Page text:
The two men became the most bitter of enemies in 1846, a feud which culminated in Poe’s successful libel lawsuit against English. The author of the famous poem titled “The Raven,” Poe described English as “a bullet-headed and malicious villain.” The two writers remained enemies for all of their lives. In 1896, long after English had left his home on the Guyandotte, he published his “Reminiscences of Poe” in which he depicted the famous writer as a “drunken, deceitful jerk”, who he suggested was virtually run out of Philadelphia in 1844 for reasons too scandalous for a gentleman such as himself to reveal. His writing revealed that he was a “near-constant companion and confidante” of Poe prior to the hatred that arose between the two talented men.
As a result of Poe’s libel suit, a New York City court ruled that English was “an unmitigated liar.” That embarrassment alone could have been the reason English sought the solace of the western and undeveloped frontier of what is now Logan County. The solitude of the mountains and beauty of the Guyandotte surely allowed him to escape from the rigors of the big cities of that time. Here, perhaps, English was able to gather his thoughts and clear his head from the literary pollution of New York, Washington and Philadelphia.
Though English wrote many poems and stories, in his 1843 publication of “The Doom of the Drinkers” the main character of the book was described as a “brilliant writer,” who was also a drunk and was the “very incarnation of treachery and falsehood.” The character, it was said, was intended to be a “cruel Poe caricature.”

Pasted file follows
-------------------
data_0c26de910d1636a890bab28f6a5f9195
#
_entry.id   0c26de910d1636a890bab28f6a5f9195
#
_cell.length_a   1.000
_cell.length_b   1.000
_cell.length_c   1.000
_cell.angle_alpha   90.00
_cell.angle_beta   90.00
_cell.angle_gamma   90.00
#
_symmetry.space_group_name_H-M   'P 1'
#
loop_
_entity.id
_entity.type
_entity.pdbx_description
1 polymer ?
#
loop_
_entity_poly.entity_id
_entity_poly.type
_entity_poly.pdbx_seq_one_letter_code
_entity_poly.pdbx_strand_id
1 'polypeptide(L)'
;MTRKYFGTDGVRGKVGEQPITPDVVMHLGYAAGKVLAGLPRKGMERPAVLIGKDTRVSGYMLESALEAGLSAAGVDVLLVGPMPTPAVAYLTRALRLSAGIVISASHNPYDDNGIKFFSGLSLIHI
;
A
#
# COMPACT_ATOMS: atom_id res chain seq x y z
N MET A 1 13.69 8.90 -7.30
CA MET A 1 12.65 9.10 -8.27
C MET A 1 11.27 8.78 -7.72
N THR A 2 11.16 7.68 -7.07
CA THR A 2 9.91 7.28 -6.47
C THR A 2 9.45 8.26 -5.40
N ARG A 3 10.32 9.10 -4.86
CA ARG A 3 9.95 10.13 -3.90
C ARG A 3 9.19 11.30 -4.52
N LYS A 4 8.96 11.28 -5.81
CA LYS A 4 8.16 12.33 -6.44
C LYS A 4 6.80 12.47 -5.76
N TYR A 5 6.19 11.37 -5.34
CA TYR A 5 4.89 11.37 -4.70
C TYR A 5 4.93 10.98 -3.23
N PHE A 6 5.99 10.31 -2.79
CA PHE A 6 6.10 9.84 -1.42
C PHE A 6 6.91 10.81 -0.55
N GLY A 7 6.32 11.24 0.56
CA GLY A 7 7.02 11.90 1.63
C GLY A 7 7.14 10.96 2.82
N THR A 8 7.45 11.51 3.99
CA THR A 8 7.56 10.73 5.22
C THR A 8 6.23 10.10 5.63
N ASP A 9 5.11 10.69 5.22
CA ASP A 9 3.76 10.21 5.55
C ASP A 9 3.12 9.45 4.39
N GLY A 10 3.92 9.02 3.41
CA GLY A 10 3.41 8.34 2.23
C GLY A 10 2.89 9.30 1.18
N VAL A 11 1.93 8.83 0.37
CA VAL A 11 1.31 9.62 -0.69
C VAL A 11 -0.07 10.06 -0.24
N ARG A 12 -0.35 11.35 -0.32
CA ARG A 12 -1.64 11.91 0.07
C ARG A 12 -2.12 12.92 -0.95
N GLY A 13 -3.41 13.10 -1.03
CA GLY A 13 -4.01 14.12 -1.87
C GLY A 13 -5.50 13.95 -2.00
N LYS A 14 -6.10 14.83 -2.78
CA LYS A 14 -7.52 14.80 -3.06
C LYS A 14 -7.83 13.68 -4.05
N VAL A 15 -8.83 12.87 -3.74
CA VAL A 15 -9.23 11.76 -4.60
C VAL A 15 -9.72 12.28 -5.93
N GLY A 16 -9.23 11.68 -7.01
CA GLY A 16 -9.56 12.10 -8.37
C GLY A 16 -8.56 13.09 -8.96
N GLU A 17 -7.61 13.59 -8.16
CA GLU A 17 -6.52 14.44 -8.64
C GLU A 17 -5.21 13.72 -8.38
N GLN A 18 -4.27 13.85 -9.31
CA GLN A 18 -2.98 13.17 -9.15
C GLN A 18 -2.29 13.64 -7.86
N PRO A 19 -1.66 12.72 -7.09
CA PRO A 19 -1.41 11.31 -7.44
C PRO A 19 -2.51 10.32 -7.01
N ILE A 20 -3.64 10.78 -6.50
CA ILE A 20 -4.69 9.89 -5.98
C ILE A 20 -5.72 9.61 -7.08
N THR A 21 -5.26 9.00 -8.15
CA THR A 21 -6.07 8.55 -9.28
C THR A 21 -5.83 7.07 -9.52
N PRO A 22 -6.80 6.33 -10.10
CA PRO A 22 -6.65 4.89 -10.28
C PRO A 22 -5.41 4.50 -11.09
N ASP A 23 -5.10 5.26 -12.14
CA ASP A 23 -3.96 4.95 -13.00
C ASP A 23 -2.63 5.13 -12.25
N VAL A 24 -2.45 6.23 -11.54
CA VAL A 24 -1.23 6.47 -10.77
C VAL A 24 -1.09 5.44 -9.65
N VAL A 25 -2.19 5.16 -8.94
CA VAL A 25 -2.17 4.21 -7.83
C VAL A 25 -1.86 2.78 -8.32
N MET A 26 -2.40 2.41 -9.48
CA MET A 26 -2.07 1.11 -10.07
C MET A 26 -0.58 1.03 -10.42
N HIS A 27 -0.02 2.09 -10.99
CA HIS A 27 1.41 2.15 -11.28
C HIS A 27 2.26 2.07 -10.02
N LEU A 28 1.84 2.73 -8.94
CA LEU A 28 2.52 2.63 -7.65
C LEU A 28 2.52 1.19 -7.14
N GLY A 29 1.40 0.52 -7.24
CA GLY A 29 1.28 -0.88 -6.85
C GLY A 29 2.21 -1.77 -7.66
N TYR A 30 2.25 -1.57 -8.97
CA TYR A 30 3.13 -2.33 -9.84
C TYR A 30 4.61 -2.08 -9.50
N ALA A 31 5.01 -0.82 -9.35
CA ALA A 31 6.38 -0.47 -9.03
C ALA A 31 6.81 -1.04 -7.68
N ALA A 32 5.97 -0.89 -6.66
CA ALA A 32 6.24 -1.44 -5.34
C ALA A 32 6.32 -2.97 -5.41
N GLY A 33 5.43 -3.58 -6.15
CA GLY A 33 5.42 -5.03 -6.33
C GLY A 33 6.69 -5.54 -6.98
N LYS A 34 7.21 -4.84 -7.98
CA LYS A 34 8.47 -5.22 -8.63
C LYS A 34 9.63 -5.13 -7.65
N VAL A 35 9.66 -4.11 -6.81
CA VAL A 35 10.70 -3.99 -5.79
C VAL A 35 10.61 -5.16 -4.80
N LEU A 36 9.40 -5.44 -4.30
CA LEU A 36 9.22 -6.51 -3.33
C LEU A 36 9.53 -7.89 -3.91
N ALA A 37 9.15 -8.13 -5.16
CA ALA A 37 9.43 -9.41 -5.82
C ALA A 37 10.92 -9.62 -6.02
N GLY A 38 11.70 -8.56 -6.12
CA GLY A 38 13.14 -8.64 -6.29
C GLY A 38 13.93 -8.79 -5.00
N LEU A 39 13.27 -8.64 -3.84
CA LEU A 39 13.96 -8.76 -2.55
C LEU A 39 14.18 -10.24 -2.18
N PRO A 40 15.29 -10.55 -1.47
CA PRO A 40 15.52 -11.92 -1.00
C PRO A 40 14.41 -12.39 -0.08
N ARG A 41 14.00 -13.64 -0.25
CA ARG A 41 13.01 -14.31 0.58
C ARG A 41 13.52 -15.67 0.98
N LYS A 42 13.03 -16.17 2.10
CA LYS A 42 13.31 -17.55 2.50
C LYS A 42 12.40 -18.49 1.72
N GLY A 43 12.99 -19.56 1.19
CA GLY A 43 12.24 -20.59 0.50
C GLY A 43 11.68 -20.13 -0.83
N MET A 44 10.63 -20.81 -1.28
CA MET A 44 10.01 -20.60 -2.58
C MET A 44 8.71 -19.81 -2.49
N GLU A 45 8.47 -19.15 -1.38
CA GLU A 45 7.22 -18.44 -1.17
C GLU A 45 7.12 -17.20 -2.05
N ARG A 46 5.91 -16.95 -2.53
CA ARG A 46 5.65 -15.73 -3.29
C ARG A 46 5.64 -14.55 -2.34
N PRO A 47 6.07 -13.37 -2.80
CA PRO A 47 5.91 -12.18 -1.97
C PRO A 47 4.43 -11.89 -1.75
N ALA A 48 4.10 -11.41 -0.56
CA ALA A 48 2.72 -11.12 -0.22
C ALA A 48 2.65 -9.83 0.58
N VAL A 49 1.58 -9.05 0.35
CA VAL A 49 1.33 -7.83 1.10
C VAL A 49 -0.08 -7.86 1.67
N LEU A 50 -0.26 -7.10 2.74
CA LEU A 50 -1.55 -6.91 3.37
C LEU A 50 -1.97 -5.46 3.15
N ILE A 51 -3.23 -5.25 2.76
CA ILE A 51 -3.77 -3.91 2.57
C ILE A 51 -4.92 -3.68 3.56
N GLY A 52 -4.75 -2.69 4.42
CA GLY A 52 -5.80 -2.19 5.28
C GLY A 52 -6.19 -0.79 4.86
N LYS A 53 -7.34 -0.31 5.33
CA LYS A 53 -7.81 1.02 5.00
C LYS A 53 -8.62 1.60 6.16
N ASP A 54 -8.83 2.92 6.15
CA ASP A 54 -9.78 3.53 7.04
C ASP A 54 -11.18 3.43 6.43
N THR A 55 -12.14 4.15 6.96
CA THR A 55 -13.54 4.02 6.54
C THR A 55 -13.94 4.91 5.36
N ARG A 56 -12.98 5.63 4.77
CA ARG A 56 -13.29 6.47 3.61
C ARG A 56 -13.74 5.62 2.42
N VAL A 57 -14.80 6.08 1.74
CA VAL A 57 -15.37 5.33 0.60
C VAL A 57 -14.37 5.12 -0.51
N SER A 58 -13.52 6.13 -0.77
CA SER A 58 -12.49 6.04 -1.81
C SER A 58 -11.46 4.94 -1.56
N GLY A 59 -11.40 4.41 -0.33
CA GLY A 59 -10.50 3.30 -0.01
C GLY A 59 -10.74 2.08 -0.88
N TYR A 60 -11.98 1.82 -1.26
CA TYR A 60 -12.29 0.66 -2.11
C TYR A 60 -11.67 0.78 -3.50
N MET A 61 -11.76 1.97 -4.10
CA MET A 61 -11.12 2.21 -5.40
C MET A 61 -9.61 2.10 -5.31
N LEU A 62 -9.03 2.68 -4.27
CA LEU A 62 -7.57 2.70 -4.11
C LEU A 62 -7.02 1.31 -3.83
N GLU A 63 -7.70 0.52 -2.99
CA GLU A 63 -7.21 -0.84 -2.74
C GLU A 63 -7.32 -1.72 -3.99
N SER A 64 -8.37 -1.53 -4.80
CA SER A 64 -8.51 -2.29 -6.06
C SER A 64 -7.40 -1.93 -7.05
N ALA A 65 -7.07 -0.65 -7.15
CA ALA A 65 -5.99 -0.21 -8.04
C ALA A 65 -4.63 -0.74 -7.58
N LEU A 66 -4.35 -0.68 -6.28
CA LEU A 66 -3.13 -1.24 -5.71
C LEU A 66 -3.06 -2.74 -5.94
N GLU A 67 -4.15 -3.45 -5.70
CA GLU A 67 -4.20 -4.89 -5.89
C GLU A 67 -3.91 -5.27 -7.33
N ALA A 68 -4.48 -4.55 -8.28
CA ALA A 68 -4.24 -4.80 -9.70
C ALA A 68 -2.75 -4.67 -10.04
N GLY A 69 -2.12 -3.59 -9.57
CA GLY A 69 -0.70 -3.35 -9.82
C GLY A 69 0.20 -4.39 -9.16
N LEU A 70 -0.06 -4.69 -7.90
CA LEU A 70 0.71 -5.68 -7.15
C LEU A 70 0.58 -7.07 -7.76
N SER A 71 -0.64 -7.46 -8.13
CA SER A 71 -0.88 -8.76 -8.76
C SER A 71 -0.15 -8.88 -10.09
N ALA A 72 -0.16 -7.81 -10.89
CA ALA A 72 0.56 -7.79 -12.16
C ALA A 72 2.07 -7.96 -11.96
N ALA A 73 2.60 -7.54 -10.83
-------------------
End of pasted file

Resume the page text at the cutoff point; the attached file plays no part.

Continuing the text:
After his five years in what is now Logan, a renewed Dr. English left West Virginia and reverted to journalism for a while, but then became active in politics, a taste for which may have been developed by his experiences in his Aracoma setting. As West Virginia was becoming a state in 1863, English became a member of the New Jersey State Assembly and from 1891 until 1895 he served in Congress. He died in 1902 at the age of 83 years.
With the exception of “Ben Bolt,” his literary labors seem to have possessed little of lasting value, but he surely left his mark in Logan; though we are left to ponder as to why a man of his stature would make these hills his home in the pre-civil war era. Still, one has to find it of interest that a guy who came 523 miles from Philadelphia to these Appalachians named two towns in honoring a noted Indian chief’s family. Though the town of Aracoma is now Logan, the unincorporated community just outside the town still bears her name, as did the famed Aracoma Hotel that once stood in Logan where an Indian graveyard was discovered during the hotel’s construction.
The versatile writings of Thomas Dunn English included poetry, historical and political works, fiction, ballads, lyrics,, fairy stories, biography, songs and at least 20 plays that were staged in New York.
Dunn obviously loved this state’s rivers and spent some time in the town of Gauley Bridge as a West Virginia historical highway marker there says that he wrote the ballad titled “Gauley River.” Another historical highway marker depicting him as mayor in 1852 can be seen near the Holland Lane intersection of Logan on Main Street.
Logan County has always been a place of great historical interest. However, I’m fairly certain that the literary giant, Edgar Allan Poe, never lived in these hills. And that, I’m sure, was just fine with our author of “Rafting on the Guyandotte.”
Dwight Williamson is a contributing writer and a former reporter for The Logan Banner. He currently serves as a Logan County Magistrate.
*Published with the author’s permission.